Baseball is an Instant Success in Washington Baseball season is in full swing and the Washington Nationals are winning, and drawing good crowds. Michele Norris talks sports with the Wall Street Journal's Stefan Fatsis.
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Baseball is an Instant Success in Washington

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Baseball is an Instant Success in Washington

Baseball is an Instant Success in Washington

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  • <iframe src="" width="100%" height="290" frameborder="0" scrolling="no" title="NPR embedded audio player">
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Imagine a baseball season when the New York Yankees are struggling in fourth place, the overall number of home runs is declining, and a major league team from Washington, DC, is a hit. Oh, that's right, that's this baseball season. Well, sportswriter Stefan Fatsis of The Wall Street Journal joins us, as he does most Fridays, for a glimpse of the season at the one-third mark.

Stefan, let's start with the home run totals which are down around 25 percent from their peak in 2000. Now do we think that this has something to do with fewer players now taking performance-enhancing drugs?

STEFAN FATSIS (The Wall Street Journal): Yeah. Regardless of whether you think baseball's drug-testing policy is tough enough or not, the reality is that is has been testing for two years now, and it's a deterrent. If players stopped taking steroids or other performance enhancers last year, the results are going to start to show up now. There was a terrific piece in Sports Illustrated last week by Tom Verducci that documented some changes in how baseball's being played this year. It's not just fewer home runs. You're seeing more complete games from pitchers, more shutouts, lower earned run averages, more base-stealing and bunting. Frankly, it's just more interesting.

NORRIS: And there's a new team in this town, in Washington, DC, the Washington Nationals. And they're doing pretty well. They still don't have a new owner, though. What's going on with that?

FATSIS: Well, they're averaging around 29,000 fans a game. They play in RFK Stadium, which is just an old and not terribly hospitable place. So those are good numbers, I think. Also lucky for the team, they're playing in the most competitive division in baseball, the National League East. The Nationals have 28 wins and 26 losses, but they're just a game and a half out of first place.

On the ownership side, the big hang-up for months has been placating Peter Angelos, who's the owner of the Baltimore Orioles and who believes that the Nationals have invaded his territory. Angelos got the lion's share of a new regional sports cable TV network. Now baseball can get down to picking a new owner for this team, which used to be, of course, the Montreal Expos.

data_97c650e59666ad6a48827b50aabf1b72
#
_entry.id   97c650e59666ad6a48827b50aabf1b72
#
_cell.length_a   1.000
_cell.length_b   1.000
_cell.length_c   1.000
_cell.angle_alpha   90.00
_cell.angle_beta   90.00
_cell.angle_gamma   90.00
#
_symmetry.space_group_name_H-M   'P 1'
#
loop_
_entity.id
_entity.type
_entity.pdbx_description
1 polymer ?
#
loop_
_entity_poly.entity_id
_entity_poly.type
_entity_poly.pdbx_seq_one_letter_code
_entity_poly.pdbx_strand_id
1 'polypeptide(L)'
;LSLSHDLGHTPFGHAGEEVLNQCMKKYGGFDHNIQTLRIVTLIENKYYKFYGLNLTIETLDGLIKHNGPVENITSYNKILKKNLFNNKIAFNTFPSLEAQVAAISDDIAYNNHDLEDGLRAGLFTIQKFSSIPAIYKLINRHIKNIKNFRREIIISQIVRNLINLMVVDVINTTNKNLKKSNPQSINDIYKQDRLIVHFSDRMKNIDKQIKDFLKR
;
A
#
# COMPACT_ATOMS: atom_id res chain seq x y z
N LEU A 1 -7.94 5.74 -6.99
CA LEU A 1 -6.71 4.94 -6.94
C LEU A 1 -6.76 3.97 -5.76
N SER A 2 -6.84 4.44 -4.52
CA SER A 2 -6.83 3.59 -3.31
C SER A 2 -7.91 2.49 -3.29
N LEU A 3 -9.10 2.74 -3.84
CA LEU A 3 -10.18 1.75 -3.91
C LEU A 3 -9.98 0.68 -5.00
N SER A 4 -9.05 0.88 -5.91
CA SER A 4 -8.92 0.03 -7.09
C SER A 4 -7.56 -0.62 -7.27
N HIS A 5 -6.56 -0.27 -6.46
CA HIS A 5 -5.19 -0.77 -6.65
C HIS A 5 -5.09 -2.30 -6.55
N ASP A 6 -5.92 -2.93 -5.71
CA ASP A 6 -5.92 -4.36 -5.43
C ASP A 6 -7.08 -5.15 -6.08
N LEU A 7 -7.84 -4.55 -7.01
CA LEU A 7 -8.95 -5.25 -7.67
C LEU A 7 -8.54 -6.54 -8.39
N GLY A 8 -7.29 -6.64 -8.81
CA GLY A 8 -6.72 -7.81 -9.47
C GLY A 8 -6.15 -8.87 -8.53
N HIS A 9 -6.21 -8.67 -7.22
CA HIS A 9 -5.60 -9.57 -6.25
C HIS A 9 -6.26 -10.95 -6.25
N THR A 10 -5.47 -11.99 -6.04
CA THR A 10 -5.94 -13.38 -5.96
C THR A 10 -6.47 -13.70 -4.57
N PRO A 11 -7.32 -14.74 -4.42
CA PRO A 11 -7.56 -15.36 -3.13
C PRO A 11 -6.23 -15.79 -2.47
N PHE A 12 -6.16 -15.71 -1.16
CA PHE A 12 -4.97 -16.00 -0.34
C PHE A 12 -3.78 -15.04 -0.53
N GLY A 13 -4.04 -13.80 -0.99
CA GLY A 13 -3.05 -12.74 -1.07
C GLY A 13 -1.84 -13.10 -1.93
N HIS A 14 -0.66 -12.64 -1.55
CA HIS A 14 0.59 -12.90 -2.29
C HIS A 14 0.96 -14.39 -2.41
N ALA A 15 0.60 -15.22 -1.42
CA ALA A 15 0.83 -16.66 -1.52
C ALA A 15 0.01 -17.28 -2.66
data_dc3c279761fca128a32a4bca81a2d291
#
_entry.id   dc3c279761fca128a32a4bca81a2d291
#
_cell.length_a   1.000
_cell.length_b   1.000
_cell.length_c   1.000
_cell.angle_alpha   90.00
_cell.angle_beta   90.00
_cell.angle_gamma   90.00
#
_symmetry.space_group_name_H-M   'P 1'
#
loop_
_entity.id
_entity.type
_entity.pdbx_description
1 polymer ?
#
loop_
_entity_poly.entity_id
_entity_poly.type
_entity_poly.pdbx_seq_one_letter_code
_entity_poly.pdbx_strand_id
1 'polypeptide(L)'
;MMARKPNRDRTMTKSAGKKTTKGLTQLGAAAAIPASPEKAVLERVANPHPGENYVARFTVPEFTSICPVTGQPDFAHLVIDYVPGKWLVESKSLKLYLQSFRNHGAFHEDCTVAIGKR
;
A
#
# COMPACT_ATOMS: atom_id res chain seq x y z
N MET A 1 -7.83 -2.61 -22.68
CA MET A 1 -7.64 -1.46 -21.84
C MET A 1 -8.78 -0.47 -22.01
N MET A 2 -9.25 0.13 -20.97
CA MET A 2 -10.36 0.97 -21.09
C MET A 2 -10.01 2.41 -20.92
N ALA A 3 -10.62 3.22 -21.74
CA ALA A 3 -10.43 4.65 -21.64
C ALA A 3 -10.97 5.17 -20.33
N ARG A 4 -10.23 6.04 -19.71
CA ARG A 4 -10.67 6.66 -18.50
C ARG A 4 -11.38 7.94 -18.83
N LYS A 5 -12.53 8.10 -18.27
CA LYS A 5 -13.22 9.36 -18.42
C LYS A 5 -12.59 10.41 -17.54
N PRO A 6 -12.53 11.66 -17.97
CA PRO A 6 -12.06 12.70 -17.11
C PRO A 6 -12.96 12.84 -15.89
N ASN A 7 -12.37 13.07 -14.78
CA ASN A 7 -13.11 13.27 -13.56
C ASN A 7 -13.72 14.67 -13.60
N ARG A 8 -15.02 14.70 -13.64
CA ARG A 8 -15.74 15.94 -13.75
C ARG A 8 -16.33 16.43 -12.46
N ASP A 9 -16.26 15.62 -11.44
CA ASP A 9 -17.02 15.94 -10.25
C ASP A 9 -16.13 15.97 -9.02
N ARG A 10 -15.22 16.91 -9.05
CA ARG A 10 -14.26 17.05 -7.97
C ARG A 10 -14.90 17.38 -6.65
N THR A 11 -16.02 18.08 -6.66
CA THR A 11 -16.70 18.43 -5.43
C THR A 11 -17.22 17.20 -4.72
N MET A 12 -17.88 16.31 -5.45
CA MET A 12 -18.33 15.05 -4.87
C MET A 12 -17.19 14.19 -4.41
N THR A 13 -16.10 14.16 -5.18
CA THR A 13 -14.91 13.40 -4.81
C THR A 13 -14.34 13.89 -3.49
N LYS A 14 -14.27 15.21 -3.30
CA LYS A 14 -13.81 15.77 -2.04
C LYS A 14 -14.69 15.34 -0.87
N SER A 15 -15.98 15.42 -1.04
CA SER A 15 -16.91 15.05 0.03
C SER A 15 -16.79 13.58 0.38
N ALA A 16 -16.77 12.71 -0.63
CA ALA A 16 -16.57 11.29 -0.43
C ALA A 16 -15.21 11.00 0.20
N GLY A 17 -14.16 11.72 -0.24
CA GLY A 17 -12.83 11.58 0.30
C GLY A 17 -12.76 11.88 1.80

NORRIS: Now looking ahead, Stefan, major league baseball has been trying to organize a world cup tournament that would be played during spring training next year. But I understand not everyone's on board.

FATSIS: Yeah, this would be a 16-team tournament--teams from 16 different countries. The best players from major league baseball would scatter to their homelands to represent those teams. It would be played next March. Some of the games would be in Asia; most of the games would be in the United States. The Japanese Baseball Federation is arguing that MLB, major league baseball, is trying to keep too much of the revenue from the event. MLB argues that we're organizing it, it's mostly our players, we're taking most of the risk; we deserve most of the money.

Another issue that's going to surface for sure is whether baseball teams are going to allow their very, very expensive investments to take a few weeks off and play in this tournament. The Yankees have already said that they were the only major league team to vote against this tournament. Participation is supposed to be up to the players, but the teams are definitely going to be influential.

NORRIS: And right now it looks as if the Yankees certainly could have used a bit more practice before this season.

FATSIS: Two-hundred-million-dollar payroll, but right now their just one game over 500.

NORRIS: Finally, the National Collegiate Athletic Association's women's softball World Series is being played right now in Oklahoma City and, my, is it hot.

FATSIS: Yep. Exposure's been building in recent years. You have the gold medal-winning US team--ESPN is showing every game of the College World Series, and it's getting good ratings. To me as a viewer--and I have tuned in to some of these games--the big issue is the dominance of pitchers. You've got women that throw the ball 70 miles per hour and faster. They allow as few as 3/10ths of a run per game on average. The overall batting average in the sport is 250. And during the World Series, you're going to get the best pitchers, so you're going to see even fewer hits, I think.

NORRIS: Yeah, the physics of that throw is just amazing. And of course, they're not even standing as far back as a baseball pitcher.

FATSIS: No, 43 feet from home plate, and the ball leaves the pitcher's hand about five or six feet closer. A lot of people in the sport feel that what needs to be done is move the pitching rubber back a few feet.

NORRIS: Always good to talk to you, Stefan.

FATSIS: Thanks, Michele.

NORRIS: Stefan Fatsis covers sports and the business of sports for The Wall Street Journal.

(Soundbite of music)

NORRIS: This is NPR, National Public Radio.

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